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Wise was launched in 2011 with the vision of making international money transfers cheap, fair, and simple. Today, their multi-currency account helps millions of people and businesses manage their money across the world.

Cameron Worboys

Cameron Worboys

Design Director


For those of our readers who don't know Wise yet. What's it all about?

Cameron Worboys (CW)

Wise began with an incredibly simple and powerful mission. Money without borders. Instant, convenient and eventually free. To this day over 3000 people are laser focused on delivering that promise. But compared to ten years ago we serve a few more user needs and have grown to be so much more than money transfers. Unsurprisingly our customers who transfer money globally also want to receive, manage and spend, all kinds of money as well. So today our transfer product is just one part of our wider Wise Account offering. One account for international people and businesses.

At its core though we are trying to fix the problem of international money. Whether you're a person who lives a nomadic lifestyle or a small business selling globally, money isn’t designed to work everywhere. In fact today it’s the complete opposite, it's constrained by borders, and is beholden to the old rules of the banking industry. So what we are trying to do is break people free of today’s banking system and create a product that allows anyone, anywhere, to use any money. To me that’s pretty damn exciting, it unlocks so much economic opportunity, social mobility and reflects a world I want to live in.

Not because Wise was great or famous for design today but because I knew Wise could be one of the best design orgs in the world tomorrow.


Tell us about yourself, Cameron. What inspired you to join Wise and move from sunny LA to London, UK?


Tough one, I guess from a work perspective I've always made all my career choices driven by doing great work. Although simplistic, if I'm doing great work, more great work will follow. To date it’s been a very rewarding and successful strategy.

So that’s why I decided to join Wise. Not because Wise was great or famous for design today but because I knew Wise could be one of the best design orgs in the world tomorrow. All it needed was the right vision, some investment and guidance. Hopefully I don't get into trouble for sharing this but my manager sealed the deal by saying “Our product could be magical, it’s not. Our design could be industry leading, it’s not. Can you help us change that?”. If that’s not a strong pitch I don’t know what is.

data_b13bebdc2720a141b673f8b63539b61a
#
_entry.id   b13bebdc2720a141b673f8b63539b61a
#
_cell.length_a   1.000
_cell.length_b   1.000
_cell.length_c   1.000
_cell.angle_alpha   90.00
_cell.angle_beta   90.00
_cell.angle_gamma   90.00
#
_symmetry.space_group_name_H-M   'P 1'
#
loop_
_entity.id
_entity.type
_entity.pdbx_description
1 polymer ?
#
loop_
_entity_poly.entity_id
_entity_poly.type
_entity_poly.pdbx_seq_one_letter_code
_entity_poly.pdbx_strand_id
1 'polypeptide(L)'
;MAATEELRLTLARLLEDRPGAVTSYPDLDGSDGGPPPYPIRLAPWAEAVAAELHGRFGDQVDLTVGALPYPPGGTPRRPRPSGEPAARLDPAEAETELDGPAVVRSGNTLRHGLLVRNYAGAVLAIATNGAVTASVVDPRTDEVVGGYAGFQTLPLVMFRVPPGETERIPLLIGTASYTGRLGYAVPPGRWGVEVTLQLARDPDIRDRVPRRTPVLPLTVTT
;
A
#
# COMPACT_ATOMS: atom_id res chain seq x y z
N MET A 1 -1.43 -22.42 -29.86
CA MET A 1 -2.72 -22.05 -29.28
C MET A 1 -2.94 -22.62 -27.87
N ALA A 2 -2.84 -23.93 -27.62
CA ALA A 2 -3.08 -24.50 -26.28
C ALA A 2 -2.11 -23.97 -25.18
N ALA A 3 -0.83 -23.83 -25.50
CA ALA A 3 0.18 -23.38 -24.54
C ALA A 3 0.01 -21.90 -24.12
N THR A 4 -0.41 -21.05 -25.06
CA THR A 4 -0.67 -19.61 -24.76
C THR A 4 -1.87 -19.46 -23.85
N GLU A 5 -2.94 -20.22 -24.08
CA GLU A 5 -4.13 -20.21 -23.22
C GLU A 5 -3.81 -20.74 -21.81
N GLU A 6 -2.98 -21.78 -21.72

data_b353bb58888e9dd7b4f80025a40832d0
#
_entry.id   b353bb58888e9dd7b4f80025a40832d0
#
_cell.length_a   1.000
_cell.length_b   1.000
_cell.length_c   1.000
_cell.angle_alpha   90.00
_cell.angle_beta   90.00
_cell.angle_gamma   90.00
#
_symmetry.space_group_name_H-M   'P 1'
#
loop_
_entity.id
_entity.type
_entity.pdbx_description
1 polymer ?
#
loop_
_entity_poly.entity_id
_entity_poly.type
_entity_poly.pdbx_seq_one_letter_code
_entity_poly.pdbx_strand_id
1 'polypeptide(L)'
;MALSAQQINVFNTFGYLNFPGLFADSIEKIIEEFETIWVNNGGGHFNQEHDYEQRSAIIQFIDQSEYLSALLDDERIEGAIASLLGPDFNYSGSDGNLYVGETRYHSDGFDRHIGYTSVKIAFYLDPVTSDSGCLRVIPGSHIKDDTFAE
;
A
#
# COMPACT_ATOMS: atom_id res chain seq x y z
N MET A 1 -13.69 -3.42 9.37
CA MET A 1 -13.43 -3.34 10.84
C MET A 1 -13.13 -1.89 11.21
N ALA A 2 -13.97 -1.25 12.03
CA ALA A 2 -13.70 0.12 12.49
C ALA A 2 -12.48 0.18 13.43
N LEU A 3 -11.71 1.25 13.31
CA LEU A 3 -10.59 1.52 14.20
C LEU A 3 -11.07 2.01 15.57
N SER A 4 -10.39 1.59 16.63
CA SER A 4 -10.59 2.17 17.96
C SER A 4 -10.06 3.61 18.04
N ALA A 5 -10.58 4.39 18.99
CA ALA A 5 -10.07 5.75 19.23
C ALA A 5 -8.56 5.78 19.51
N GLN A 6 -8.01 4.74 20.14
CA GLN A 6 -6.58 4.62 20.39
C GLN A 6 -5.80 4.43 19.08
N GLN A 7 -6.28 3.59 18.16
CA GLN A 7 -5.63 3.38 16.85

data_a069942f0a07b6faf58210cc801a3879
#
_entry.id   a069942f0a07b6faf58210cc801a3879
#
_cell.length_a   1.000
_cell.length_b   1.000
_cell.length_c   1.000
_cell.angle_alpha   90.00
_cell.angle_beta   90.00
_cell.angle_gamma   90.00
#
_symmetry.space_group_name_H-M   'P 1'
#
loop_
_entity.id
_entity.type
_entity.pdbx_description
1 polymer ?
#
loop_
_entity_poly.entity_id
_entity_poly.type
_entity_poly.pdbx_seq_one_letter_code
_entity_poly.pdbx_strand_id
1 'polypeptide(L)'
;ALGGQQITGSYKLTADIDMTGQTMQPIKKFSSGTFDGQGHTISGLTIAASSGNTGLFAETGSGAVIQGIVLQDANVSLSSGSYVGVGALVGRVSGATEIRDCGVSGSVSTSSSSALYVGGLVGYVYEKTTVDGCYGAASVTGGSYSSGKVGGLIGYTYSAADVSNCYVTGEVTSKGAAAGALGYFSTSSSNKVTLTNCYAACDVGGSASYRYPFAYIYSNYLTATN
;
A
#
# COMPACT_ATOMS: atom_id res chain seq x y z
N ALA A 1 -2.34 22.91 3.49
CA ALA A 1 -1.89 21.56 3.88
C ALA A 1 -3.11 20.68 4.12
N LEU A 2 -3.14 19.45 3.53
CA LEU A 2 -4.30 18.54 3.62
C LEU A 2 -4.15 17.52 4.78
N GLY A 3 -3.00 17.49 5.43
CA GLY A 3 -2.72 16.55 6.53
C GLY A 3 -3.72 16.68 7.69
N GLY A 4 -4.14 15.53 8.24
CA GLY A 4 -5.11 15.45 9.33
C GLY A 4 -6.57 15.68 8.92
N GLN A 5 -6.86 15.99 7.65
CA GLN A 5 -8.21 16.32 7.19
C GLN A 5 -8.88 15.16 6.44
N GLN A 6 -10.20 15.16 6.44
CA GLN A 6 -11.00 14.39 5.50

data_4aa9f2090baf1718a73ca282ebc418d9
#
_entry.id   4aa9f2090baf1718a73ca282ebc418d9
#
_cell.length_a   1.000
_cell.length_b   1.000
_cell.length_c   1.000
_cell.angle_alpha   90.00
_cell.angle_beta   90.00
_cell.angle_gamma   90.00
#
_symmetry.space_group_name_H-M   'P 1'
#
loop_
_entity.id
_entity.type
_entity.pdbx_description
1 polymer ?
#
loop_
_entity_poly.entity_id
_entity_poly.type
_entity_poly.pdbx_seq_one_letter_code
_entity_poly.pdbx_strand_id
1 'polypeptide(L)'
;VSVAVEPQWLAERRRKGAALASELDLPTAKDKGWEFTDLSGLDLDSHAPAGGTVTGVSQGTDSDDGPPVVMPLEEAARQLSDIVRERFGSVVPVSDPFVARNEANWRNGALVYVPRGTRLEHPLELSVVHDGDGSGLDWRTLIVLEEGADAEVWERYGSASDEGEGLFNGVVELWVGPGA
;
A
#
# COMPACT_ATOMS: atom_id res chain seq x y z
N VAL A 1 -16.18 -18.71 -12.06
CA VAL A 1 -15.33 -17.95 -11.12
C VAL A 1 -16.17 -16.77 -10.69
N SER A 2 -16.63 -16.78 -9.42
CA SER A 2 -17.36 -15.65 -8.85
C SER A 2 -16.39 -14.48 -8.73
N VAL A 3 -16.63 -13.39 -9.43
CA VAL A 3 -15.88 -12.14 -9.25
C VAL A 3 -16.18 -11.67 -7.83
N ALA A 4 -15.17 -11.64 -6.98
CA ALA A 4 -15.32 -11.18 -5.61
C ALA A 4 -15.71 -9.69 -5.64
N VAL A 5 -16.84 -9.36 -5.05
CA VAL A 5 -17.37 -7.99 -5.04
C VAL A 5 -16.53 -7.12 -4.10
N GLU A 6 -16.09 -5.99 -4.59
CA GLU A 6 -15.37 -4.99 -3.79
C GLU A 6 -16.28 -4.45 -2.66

So yeah, I joined Wise simply because of the opportunity to make great work. The opportunity to unlock the next phase of our mission through design. To make a very technical leaning org care about design and most importantly help designers here make the best work of their careers. To me that choice was a pretty easy one.


How did the pandemic affect you and your team? How did Wise adapt to COVID-19, and how are you planning your business life post-pandemic?


The pandemic has affected literally everything and everyone in some shape or form. At Wise we adapted in many ways like other companies did, moving to remote working, 100’s of zoom meetings, but you’ve read enough articles on that stuff. The most important thing I’ve repeatedly had mentioned to me is the trust Wise built with its employees through the way it approaches business. Let me explain a little.

Wise is a profitable tech company (imagine that), it has been for some time now. Where other companies are growing at all costs, we are not. We are the tortoise when everyone else is the hare. We don’t spend beyond our means and profitability matters. Everything from headcount to product development is driven by sustainable business planning. We don’t have free lunch everyday or fly business class everywhere. But this means when the bad times hit we are prepared more than most. I wasn’t at Wise for all of the pandemic, but at the end of the day the job security people felt in that uncertain period easily trumps all the perks and instant lay offs on offer at some hyper growth companies. People much smarter than me lead this but they should be very proud.